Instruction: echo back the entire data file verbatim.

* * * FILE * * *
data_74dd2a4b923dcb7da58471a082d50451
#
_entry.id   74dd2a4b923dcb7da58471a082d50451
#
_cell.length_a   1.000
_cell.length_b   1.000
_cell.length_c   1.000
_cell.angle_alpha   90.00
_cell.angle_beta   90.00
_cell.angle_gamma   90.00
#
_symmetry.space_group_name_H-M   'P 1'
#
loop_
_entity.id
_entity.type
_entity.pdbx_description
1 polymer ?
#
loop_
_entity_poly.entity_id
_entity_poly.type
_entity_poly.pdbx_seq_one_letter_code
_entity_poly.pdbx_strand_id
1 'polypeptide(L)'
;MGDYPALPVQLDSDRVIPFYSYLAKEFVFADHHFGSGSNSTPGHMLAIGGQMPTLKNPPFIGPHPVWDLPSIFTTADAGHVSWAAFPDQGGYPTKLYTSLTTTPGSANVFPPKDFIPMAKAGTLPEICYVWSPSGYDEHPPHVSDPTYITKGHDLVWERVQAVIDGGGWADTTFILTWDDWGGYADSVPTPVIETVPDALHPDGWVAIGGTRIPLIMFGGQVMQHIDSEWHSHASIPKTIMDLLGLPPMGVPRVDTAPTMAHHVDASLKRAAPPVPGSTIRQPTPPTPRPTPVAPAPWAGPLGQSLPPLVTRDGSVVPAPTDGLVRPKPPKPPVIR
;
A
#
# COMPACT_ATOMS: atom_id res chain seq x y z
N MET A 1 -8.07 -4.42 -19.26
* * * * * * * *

data_74dd2a4b923dcb7da58471a082d50451
#
_entry.id   74dd2a4b923dcb7da58471a082d50451
#
_cell.length_a   1.000
_cell.length_b   1.000
_cell.length_c   1.000
_cell.angle_alpha   90.00
_cell.angle_beta   90.00
_cell.angle_gamma   90.00
#
_symmetry.space_group_name_H-M   'P 1'
#
loop_
_entity.id
_entity.type
_entity.pdbx_description
1 polymer ?
#
loop_
_entity_poly.entity_id
_entity_poly.type
_entity_poly.pdbx_seq_one_letter_code
_entity_poly.pdbx_strand_id
1 'polypeptide(L)'
;MGDYPALPVQLDSDRVIPFYSYLAKEFVFADHHFGSGSNSTPGHMLAIGGQMPTLKNPPFIGPHPVWDLPSIFTTADAGHVSWAAFPDQGGYPTKLYTSLTTTPGSANVFPPKDFIPMAKAGTLPEICYVWSPSGYDEHPPHVSDPTYITKGHDLVWERVQAVIDGGGWADTTFILTWDDWGGYADSVPTPVIETVPDALHPDGWVAIGGTRIPLIMFGGQVMQHIDSEWHSHASIPKTIMDLLGLPPMGVPRVDTAPTMAHHVDASLKRAAPPVPGSTIRQPTPPTPRPTPVAPAPWAGPLGQSLPPLVTRDGSVVPAPTDGLVRPKPPKPPVIR
;
A
#
# COMPACT_ATOMS: atom_id res chain seq x y z
N MET A 1 -8.07 -4.42 -19.26